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Homework or sleep? Study Says It Depends on When You Were Born


Mike Schneider, Associated Press

Published Sunday, January 30, 2022 4:12 PM EST

Two decades ago, when Gen Xer Amy Rottier went shopping for her young children, she went to a mall and looked for the things she needed. His millennial daughter, Helen, who is pursuing her doctorate and has no children, buys everything she needs with a single click on her iPad.

Women, whose ages are 50 and 25 respectively, reflect the pace of change from generation to generation in what people do on an average day. A study released last week by the US Bureau of Labor Statistics revealed the changes.

The study found that women in the tenth generation were more likely to do housework, take care of children, read for pleasure, and do lawn work. Millennial women were more willing to exercise, spend free time at the computer, care for their pets, and sleep.

The report uses American Time Use Survey data to map how people between the ages of 23 and 38 lived at a time. For Emmy Rotier’s generation, that was in 2003. For his daughter Helen, it was in 2019 – a year before the global coronavirus pandemic has dramatically changed living patterns. The report shows changes for men as well as women.

Both generations spent the same amount of time working, and men worked longer hours than women because women were more likely to work part-time. Both generations spent roughly the same amount of time on leisure and sporting activities, but Gen Xers were more likely than millennials to have children and their own homes.

Even though television watching was the top leisure activity for both generations, millennial men spent 18 minutes less a day watching TV than their Gen X counterparts. Looks like they’ve shifted that time into playing the game. On an average day, more millennials were participating in sports, entertainment, and exercise than their Gen X peers.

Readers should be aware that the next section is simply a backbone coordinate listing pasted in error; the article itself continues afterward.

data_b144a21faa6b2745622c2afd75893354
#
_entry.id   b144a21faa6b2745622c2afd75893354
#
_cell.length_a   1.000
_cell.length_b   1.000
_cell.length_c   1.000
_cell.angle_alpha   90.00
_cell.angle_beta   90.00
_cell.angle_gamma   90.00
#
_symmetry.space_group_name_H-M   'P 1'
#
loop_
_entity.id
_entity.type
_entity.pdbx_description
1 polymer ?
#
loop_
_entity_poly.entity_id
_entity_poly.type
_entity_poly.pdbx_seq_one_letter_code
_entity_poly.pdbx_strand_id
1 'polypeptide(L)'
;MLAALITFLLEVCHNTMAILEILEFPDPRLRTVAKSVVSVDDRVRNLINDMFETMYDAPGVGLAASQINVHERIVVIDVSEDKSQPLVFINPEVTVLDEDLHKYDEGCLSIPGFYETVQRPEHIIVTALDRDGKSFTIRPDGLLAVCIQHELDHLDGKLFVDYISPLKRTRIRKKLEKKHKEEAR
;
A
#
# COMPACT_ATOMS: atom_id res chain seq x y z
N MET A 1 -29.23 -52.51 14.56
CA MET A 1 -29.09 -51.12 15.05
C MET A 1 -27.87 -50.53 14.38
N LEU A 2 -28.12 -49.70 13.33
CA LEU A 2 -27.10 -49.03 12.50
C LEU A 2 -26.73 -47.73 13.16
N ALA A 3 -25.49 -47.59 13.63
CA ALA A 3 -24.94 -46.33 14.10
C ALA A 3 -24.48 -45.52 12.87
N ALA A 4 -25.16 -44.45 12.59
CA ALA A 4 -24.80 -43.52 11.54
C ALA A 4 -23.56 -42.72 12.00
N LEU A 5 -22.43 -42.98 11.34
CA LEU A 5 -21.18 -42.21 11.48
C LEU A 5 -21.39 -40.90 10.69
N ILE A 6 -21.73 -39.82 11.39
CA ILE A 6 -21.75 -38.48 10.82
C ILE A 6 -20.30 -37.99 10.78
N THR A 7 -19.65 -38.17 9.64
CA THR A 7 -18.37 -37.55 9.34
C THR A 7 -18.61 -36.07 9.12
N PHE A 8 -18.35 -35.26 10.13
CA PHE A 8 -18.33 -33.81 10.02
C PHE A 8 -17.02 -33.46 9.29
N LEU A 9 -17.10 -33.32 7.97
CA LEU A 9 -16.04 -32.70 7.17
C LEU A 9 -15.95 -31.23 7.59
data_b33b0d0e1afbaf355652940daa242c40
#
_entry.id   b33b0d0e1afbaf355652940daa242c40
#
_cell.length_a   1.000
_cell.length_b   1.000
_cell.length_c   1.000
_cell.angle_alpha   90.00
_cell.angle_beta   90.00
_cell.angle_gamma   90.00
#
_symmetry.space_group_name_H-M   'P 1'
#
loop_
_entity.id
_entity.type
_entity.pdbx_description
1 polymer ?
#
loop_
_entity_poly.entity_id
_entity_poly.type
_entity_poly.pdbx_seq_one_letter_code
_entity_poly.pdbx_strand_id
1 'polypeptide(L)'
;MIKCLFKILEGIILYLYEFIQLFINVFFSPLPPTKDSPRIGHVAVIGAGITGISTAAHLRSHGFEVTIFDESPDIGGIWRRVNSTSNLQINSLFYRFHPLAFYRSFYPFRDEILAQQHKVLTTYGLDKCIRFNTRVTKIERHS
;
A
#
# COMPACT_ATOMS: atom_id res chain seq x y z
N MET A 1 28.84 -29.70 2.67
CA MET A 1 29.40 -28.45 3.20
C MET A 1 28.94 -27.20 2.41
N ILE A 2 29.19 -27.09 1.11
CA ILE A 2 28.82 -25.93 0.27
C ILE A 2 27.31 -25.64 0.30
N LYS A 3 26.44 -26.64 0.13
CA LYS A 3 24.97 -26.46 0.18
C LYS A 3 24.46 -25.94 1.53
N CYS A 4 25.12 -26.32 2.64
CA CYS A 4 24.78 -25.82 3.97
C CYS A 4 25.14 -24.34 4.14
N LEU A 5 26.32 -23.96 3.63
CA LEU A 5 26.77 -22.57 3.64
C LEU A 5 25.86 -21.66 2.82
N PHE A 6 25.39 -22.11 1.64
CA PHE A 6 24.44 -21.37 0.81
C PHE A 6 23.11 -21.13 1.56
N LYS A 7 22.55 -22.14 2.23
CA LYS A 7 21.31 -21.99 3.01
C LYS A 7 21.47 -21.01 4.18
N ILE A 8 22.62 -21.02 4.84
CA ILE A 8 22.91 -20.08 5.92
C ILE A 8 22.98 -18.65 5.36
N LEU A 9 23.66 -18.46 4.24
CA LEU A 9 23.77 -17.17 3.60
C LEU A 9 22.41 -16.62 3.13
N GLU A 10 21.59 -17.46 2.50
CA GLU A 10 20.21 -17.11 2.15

According to the report, the change in technology has taken a toll on people’s choices. Social media was in its infancy in 2003, smartphones were not widespread and Cyber ​​Monday had not yet been invented by retail marketing gurus.

“An advantage of Millennials is that they were able to do a lot from the comfort of their own home, without having to sit in their car and go to a store or bank. It saves on time. For Generation X, it’s available then They weren’t when they were their age,” said Michelle Freeman, senior economist at the Bureau of Labor Statistics who wrote the report. “You can’t ignore technological improvements from 2003 to 2019, and that’s certainly a factor.”

Including the decisions to have children.

“Taking care of the kids is what I was doing most of my free time,” said Amy Rotier, who has five kids with husband Eric in Madison, Wisconsin. “For me, it was free time when my husband was asking me to take a bath and he used to fight with the kids and put them on the bed.”

Helen Rottier, who lives in Chicago, who is now in her mid-20s, said the idea of ​​having children is a distant proposition.

“I’m still working on my degree, and then I want to settle into my career,” she said. “With my friends, we’re now at the same age our parents were born, and we’re not even thinking about having kids yet.”

Millennials were more likely to delay having a family than members of Generation X born between 1965 and 1980. Millennials, born between 1981 and 1996, were more likely to have advanced degrees and less likely to be married than Gen Xers.

Gen Xers spent more time shopping for goods, which is likely because physically visiting a brick-and-mortar store takes longer than shopping online. Millennial women spent less time reading for pleasure every day than did Generation X women. Freeman said there has been a decline in reading for all age groups over the past two decades, rising from an average of 22 minutes a day in 2003 to 16 minutes a day in 2019.

Millennials also slept 22 minutes more per day than their Gen X counterparts, which Freeman said may reflect changing attitudes about the importance of sleep.

“My parents are baby boomers and they put in a lot of work,” she said. “Sleeping a lot used to be considered lazy. We now respect the fact that more sleep is good for our health.”

According to the report, without children like their Gen X peers, Millennials spent nearly twice as much time in a day in animal and pet care activities as did Gen Xers in 2003. Then there’s the difference in time spent gardening or maintaining a yard, with millennials spending about half an hour a day less, mainly because they were less likely to have a home.

“I don’t know if I’ll ever have a house with a lawn,” said Helen Rottier. “It may be different in the future, but right now, I don’t see any appeal in the lawn. Why would I need to take care of the lawn?”

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